Make sure you have a clear goal or purpose for your blog. Something like: "I want to connect with my customers so we can both learn from each other" is a good answer; something like: "I want another channel to broadcast my marketing messages" is not. Blogs are about informal dialogue, not carefully-crafted PR statements. If you aren't ready to talk with your audience with the barriers down, maybe a blog isn't right for you.
Does my company/organisation have an internal/corporate culture that supports this type of communication?
On a similar note, there's no sense in starting a blog at all if your company's internal culture is so closed, hierarchical, tyrannical, unresponsive, stilted, or fear-infected that no one will become a 'genuine' blog author because they are constantly afraid of being fired or disciplined for saying the wrong thing. Chances are the blog will either go dead quiet, or the tone will be so un-authentic and contrived that no one from the outside will engage.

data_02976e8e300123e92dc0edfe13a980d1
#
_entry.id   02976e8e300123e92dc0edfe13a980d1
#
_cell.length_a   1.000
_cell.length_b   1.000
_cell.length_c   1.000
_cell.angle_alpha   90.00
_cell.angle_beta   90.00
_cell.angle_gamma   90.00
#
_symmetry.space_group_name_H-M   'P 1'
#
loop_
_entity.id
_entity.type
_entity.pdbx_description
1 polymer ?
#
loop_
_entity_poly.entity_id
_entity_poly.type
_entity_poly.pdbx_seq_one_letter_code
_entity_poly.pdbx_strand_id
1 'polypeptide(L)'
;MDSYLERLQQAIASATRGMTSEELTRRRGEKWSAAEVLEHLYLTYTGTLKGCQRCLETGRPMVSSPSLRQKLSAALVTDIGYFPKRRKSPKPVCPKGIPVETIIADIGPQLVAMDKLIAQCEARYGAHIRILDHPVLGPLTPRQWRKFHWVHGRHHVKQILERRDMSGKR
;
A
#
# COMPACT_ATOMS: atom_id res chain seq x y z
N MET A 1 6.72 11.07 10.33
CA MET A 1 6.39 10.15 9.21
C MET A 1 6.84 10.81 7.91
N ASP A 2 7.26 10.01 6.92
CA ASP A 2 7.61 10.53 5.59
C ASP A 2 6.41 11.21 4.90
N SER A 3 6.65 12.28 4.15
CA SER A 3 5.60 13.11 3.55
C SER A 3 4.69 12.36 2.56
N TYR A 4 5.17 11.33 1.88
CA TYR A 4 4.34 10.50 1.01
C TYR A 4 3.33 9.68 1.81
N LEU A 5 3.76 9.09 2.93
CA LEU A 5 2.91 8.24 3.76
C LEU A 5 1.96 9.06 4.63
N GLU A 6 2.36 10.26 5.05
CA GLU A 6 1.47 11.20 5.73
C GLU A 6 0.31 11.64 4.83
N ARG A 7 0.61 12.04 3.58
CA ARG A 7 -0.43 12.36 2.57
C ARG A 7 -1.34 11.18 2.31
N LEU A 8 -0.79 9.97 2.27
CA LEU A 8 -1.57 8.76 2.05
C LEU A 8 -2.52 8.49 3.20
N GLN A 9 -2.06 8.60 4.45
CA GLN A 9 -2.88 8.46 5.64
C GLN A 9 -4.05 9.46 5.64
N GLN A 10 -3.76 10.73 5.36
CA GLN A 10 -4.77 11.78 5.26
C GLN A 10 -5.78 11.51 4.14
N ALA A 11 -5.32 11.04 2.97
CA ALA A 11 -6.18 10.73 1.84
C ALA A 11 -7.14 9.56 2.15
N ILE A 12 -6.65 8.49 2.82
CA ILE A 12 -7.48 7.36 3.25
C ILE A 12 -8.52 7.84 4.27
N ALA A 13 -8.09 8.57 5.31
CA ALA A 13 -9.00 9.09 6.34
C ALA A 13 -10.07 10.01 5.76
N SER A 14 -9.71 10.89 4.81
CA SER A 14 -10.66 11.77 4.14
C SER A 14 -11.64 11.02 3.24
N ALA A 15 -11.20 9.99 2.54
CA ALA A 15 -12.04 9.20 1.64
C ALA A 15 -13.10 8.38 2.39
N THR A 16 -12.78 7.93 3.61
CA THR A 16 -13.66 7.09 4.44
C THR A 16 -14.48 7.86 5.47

That is not to say that blogging cannot be a part of creating a cultural change at an organisation: in fact, quite the opposite. But a blog alone will not work unless it is supported in other ways. If there's already consensus or a push to make the culture more transparent, accountable and open, blogging can be a great way to get the initiative moving or build momentum. If not, maybe you should consider blogging small-scale and/or internally first. Test the waters before diving in - especially if they are shark-infested!
What to do next: